CONCORD, NH – After an active legislative session highlighted by several bills related to tax law, the New Hampshire Department of Revenue Administration (NHDRA) is issuing a reference guide of relevant tax changes. NHDRA outlines 21 bills in the guide, or Technical Information Release (TIR), including the highly-publicized tax exemption for regenerative manufacturing companies and the use of education tax credits against Interest & Dividends (I&D) Tax for individuals.
“With a variety of changes this year, we proactively developed this tax guide to help businesses and individuals easily navigate the changes made to various taxes we administer,” said NHDRA Commissioner Lindsey Stepp. “Our goal is to keep the public informed on the issues that impact them, and we are making a concerted effort to increase communication between NHDRA and the various groups of taxpayers and professionals we serve.”
Regenerative manufacturing, the creation of new tissue for medical purposes, is an emerging technology that could change the way medicine is practiced. The United States government, along with New Hampshire companies, have already started investing time and resources into the advancement of regenerative manufacturing within the state, making New Hampshire uniquely suited to host the growth of this emerging industry. Senate Bill 564 amends RSA 77-A and RSA 77-E to establish a 10-year, 100-percent exemption from the Business Profits Tax and Business Enterprise Tax for qualified regenerative manufacturing companies. The bill also provides for a regenerative manufacturing workforce development program administered by the business finance authority.
Other changes to the Business Tax include House Bill 1819, which amends RSA 77-G to make changes to the administration of the education tax credit program, including changing the definition of “program year” from a calendar year to July 1-June 30. The bill also makes changes to the application procedure and permits business organizations and enterprises to carry forward unused education tax credits for no more than 5 succeeding years.
House Bill 1686, relative to the use of education tax credits, amends RSA 77-G to allow individuals to apply for and, if granted, use the education tax credit against the I&D Tax. Previously, only a “business organization” or “business enterprise” could apply an education tax credit against the Business Profits Tax and/or Business Enterprise Tax. Now, “individuals” have been added to the list of groups that can apply for this tax credit, which can now be applied against the tax on I&D. Eligible groups and individuals are able to apply for a credit equal to 85-percent of a contribution made to a scholarship organization.
Real Estate Transfer Tax
At the request of NHDRA, House Bill 1251 amends RSA 78-B to delete the reference to “stamps” as an indication of the Real Estate Transfer Tax payment. This change clarifies acceptable forms of payment evidence. In practice, NHDRA has already been doing this, but the removal of the specific word clarifies any confusion for taxpayers and professionals processing the information.
House Bill 1104 amends RSA 541-A to reduce time limits for agency action on applications, petitions, and requests; and provides that failure of an agency to take required action within time limits will be treated as agency approval. The bill also amends RSA 21-J:28-b to prescribe time limits specific to action by NHDRA on appeals for redetermination or reconsideration.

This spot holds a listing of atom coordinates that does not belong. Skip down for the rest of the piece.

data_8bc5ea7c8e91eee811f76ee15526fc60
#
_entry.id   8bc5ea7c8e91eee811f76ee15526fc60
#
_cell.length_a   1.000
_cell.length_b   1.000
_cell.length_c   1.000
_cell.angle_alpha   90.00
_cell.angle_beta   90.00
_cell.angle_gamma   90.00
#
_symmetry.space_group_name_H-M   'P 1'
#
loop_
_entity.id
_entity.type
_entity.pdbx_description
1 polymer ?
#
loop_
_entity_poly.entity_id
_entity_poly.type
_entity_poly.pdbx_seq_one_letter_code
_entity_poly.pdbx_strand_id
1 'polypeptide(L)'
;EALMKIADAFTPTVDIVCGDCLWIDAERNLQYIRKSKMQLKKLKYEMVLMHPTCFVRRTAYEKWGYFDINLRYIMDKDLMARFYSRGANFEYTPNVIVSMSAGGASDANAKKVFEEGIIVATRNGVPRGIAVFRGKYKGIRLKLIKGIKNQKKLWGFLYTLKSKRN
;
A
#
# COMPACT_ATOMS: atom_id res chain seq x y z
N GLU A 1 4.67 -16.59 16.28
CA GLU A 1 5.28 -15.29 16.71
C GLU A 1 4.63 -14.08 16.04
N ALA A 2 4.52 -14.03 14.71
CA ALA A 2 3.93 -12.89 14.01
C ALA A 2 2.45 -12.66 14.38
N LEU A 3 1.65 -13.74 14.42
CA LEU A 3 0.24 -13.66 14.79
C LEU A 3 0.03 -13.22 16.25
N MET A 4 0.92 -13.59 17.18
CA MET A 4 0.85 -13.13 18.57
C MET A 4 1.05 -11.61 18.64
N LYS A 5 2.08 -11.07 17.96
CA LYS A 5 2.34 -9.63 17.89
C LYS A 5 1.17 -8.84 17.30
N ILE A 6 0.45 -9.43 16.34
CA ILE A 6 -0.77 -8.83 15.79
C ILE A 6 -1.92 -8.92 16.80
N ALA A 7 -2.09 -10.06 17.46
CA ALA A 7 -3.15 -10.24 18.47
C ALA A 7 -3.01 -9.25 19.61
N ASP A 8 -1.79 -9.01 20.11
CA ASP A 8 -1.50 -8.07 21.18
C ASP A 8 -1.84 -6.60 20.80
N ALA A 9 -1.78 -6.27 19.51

Municipal and Property
The remaining changes outlined in the reference guide/TIR fall under Municipal and Property taxes, and include the creation of a commission to study utility property valuation, clarification of the taxation of property imposed on a recreational vehicle located at a campground, lowering the interest rate charged on late and delinquent property taxes, increasing the maximum property tax credit for service-connected total disability, and increasing the maximum optional veterans’ tax credit.
The TIR produced by NHDRA is for informational purposes only. It is not intended to be relied upon as a full and complete text or as a substitute for the actual state law. NHDRA encourages taxpayers to refer to the applicable statute and rules to determine how this information applies to specific persons or situations.
The report can be viewed at www.revenue.nh.gov/tirs.
About the New Hampshire Department of Revenue Administration
The New Hampshire Department of Revenue Administration (NHDRA) is responsible for fairly and efficiently administering the tax laws of the State of New Hampshire. NHDRA collects approximately 80% of New Hampshire’s general taxes. During Fiscal Year 2017, DRA collected $1.5 billion in revenue for the New Hampshire General Fund and Education Trust Fund. DRA also provides assistance to municipalities in budgeting, finance and real estate appraisal.
NHDRA administers and collects the following taxes at the state level: Business Enterprise Tax, Business Profits Tax, Communications Services Tax, Electricity Consumption Tax, Interest and Dividends Tax, Meals and Rooms Tax, Medicaid Enhancement Tax, Nursing Facility Quality Assessment, Tobacco Tax, Taxation of Railroads, Utility Property Tax, Real Estate Transfer Tax; and the following taxes at the local level: Property Tax, Excavation Tax, Timber Tax. To learn more about NHDRA, please visit www.revenue.nh.gov.